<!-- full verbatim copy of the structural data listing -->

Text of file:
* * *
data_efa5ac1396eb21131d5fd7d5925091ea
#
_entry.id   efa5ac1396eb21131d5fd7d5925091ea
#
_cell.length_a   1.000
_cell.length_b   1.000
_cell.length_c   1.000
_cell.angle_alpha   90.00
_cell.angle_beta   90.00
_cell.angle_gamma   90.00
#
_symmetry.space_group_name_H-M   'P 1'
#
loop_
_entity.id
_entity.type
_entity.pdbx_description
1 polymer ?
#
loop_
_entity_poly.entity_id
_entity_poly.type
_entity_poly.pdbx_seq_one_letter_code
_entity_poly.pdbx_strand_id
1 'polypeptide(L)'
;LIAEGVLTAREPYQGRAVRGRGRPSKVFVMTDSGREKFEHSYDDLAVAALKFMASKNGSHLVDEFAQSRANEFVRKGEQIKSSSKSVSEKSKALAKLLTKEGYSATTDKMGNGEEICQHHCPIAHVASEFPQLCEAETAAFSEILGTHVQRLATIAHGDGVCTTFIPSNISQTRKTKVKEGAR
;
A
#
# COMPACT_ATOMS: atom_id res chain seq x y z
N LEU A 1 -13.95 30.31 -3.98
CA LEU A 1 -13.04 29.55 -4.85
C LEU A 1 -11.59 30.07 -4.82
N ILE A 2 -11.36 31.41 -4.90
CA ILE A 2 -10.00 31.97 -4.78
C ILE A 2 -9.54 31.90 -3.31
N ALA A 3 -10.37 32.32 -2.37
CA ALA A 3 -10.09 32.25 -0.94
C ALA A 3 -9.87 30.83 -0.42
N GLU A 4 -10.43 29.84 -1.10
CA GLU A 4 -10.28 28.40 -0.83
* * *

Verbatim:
data_efa5ac1396eb21131d5fd7d5925091ea
#
_entry.id   efa5ac1396eb21131d5fd7d5925091ea
#
_cell.length_a   1.000
_cell.length_b   1.000
_cell.length_c   1.000
_cell.angle_alpha   90.00
_cell.angle_beta   90.00
_cell.angle_gamma   90.00
#
_symmetry.space_group_name_H-M   'P 1'
#
loop_
_entity.id
_entity.type
_entity.pdbx_description
1 polymer ?
#
loop_
_entity_poly.entity_id
_entity_poly.type
_entity_poly.pdbx_seq_one_letter_code
_entity_poly.pdbx_strand_id
1 'polypeptide(L)'
;LIAEGVLTAREPYQGRAVRGRGRPSKVFVMTDSGREKFEHSYDDLAVAALKFMASKNGSHLVDEFAQSRANEFVRKGEQIKSSSKSVSEKSKALAKLLTKEGYSATTDKMGNGEEICQHHCPIAHVASEFPQLCEAETAAFSEILGTHVQRLATIAHGDGVCTTFIPSNISQTRKTKVKEGAR
;
A
#
# COMPACT_ATOMS: atom_id res chain seq x y z
N LEU A 1 -13.95 30.31 -3.98
CA LEU A 1 -13.04 29.55 -4.85
C LEU A 1 -11.59 30.07 -4.82
N ILE A 2 -11.36 31.41 -4.90
CA ILE A 2 -10.00 31.97 -4.78
C ILE A 2 -9.54 31.90 -3.31
N ALA A 3 -10.37 32.32 -2.37
CA ALA A 3 -10.09 32.25 -0.94
C ALA A 3 -9.87 30.83 -0.42
N GLU A 4 -10.43 29.84 -1.10
CA GLU A 4 -10.28 28.40 -0.83